By: Sharon Aron Baron
The City of Tamarac Veterans Day Service held Friday morning featured keynote speaker U.S. Army Sgt. Major Kenneth Juede who is retired from the Army after 29 years and currently is serving as the Director of Mission United’s Homeless Veteran Reintegration Program & Veteran Employment services.
Sgt. Major Juede’s military awards include the Legion of Merit, two Bronze Stars, and the Combat Action Badge. Born in 1967, his own father, a Vietnam veteran, enlisted in the Army rather than waiting for his number to be called.
In 1987, Juede decided to enlist in the Army instead of enrolling in college right away.
“Whether you were drafted or you volunteered, you served this country in a time of turmoil and great conflict. Not only in Vietnam, but in the United States of America. I salute you because you’re not forgotten,” said Juede.
Raised in Williamsburg VA, patriotism ran high in the area. As a five-year-old, he was in Norfolk with his father, and couldn’t go into a store after his father showed him a sign which read “No sailors or soldiers allowed.” He said he never forgot that experience.
Serving as a Military Police soldier and multiple combat tour veteran, whose most recent combat assignment included a deployment to Afghanistan, his final active duty assignment included service as a Course Facilitator at Fort Bliss, Texas, where he was responsible for providing instruction to senior enlisted leaders. Juede holds an undergraduate degree from Excelsior College and completed his graduate work at the University of Texas in El Paso, as well as the University of Louisville. He is also father to two sons: Tyler, an Army Veteran, and Ian, who recently graduated from college.
He retired last June, however before he did, he had a lot of anxiety. In the military, every day had a purpose and each day was regimented. As a civilian, this would be the first time he would ever have to write a resume.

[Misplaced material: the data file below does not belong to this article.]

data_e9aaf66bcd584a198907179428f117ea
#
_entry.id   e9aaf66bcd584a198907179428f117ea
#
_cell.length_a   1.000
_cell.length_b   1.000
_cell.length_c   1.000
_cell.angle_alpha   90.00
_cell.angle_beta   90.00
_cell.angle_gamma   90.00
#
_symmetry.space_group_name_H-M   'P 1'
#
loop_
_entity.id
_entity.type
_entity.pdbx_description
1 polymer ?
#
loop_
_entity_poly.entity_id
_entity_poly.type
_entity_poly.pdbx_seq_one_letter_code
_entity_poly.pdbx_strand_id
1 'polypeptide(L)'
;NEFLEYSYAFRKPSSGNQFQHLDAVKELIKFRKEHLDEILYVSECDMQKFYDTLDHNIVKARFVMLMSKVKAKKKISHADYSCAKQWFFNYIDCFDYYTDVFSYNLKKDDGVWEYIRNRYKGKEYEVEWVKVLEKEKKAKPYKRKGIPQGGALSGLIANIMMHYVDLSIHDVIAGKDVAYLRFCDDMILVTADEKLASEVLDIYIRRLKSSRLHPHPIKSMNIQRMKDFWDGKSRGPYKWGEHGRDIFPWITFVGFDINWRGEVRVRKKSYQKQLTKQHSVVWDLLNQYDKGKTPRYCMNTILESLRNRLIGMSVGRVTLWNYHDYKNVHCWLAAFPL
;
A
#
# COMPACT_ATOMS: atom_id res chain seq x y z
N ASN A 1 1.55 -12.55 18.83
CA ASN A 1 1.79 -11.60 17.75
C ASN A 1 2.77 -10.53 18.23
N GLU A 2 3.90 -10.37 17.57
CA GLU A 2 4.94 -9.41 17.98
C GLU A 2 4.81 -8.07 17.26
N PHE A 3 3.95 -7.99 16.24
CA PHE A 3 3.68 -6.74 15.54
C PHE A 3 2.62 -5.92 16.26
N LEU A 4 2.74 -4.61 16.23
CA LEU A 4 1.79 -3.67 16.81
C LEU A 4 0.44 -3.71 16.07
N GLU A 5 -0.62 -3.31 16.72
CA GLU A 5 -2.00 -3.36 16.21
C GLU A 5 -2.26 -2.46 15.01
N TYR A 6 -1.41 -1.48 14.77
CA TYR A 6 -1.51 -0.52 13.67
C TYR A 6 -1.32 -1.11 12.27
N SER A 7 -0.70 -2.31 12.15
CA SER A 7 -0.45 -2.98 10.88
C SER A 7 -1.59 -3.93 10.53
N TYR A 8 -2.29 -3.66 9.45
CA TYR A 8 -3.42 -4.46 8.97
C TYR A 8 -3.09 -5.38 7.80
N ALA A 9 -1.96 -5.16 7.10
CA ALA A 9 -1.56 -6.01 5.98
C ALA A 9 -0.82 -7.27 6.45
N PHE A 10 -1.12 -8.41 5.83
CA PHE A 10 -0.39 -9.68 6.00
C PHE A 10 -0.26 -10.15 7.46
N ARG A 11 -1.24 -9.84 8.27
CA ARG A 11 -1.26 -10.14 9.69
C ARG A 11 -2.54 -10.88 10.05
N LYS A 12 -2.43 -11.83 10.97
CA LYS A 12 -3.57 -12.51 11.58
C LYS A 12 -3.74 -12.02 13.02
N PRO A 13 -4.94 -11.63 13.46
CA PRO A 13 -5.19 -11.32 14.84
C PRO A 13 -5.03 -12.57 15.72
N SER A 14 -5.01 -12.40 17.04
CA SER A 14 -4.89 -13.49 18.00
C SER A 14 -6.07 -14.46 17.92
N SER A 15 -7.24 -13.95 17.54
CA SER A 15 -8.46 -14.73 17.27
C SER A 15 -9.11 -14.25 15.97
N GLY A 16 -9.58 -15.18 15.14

“I’m a Sergeant Major and I’ve led 1,200 men and women in the Military Police Corp at Special Task Force above brigade level and I never wrote a resume,” he said.
Receiving little response made his transition to civilian life very hard, however, he said that the transition of veterans today is no different than it was before. Emphasizing the importance of community support, he is grateful that he has found support in South Florida with other like-minded vets.
“To come to a community – when you go town, after town, after town, especially a great town like Tamarac that provides that support for our Veterans that are transitioning, and for those who have already transitioned – the outpouring love and support from the residents is overwhelming.”
Currently working with United Way, Juede said he is fortunate because he still gets to help soldiers with Mission United. In his position, he helps homeless veterans and said there are currently over 250 homeless vets on the street.
“I am blessed to have this job, I feel blessed to be able to continue to serve our country with a nonprofit organization.”
The beautiful crisp November weather made the day even more special to welcome the large turnout of residents and veterans, many who were honored with their name being inscribed on the two new glass Honor Wall Panels.
The music was performed by the Coral Glades High School Concert Band, the Massing of Colors was performed by the Tamarac Fire Rescue Honor Guard, the Pledge of Allegiance was led by Dominic Gray, Chair of the Veterans Affairs Committee. The National Anthem was performed by Chantal Deshaies, and Paul Kinney performed “Amazing Grace” on the bagpipes.
City Manager Michael Cernech led the introductions to the speakers which included recently elected Broward County Commissioner Michael Udine, Mayor Harry Dressler, Vice Mayor Diane Glasser and Commissioners Pamela Bushnell, Michelle Gomez and Debra Placko.